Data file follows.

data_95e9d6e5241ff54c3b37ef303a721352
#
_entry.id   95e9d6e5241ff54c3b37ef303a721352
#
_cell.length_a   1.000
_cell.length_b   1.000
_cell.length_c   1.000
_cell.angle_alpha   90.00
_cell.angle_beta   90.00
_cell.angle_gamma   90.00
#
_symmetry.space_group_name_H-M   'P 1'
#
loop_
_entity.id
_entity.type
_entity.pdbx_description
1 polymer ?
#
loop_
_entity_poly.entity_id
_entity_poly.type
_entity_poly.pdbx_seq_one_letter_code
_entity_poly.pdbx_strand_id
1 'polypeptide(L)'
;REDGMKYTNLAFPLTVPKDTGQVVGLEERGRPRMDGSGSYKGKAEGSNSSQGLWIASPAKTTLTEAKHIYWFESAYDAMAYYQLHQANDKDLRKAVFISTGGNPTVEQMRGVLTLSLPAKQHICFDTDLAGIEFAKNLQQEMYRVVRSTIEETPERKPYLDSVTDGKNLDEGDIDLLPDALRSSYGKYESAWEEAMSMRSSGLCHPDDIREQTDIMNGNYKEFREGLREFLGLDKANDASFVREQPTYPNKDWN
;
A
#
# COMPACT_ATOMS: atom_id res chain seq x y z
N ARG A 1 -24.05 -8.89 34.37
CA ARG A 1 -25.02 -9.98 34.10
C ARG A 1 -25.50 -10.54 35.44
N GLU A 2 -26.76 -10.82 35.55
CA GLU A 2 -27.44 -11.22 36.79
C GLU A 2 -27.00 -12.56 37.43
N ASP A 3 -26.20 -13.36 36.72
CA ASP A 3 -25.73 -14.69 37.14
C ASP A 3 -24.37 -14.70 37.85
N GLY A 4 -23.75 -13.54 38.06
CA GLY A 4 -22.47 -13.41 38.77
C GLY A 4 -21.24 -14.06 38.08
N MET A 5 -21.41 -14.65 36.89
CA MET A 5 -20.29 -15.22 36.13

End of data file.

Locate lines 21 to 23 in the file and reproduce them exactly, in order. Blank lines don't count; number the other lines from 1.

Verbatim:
_entity_poly.entity_id
_entity_poly.type
_entity_poly.pdbx_seq_one_letter_code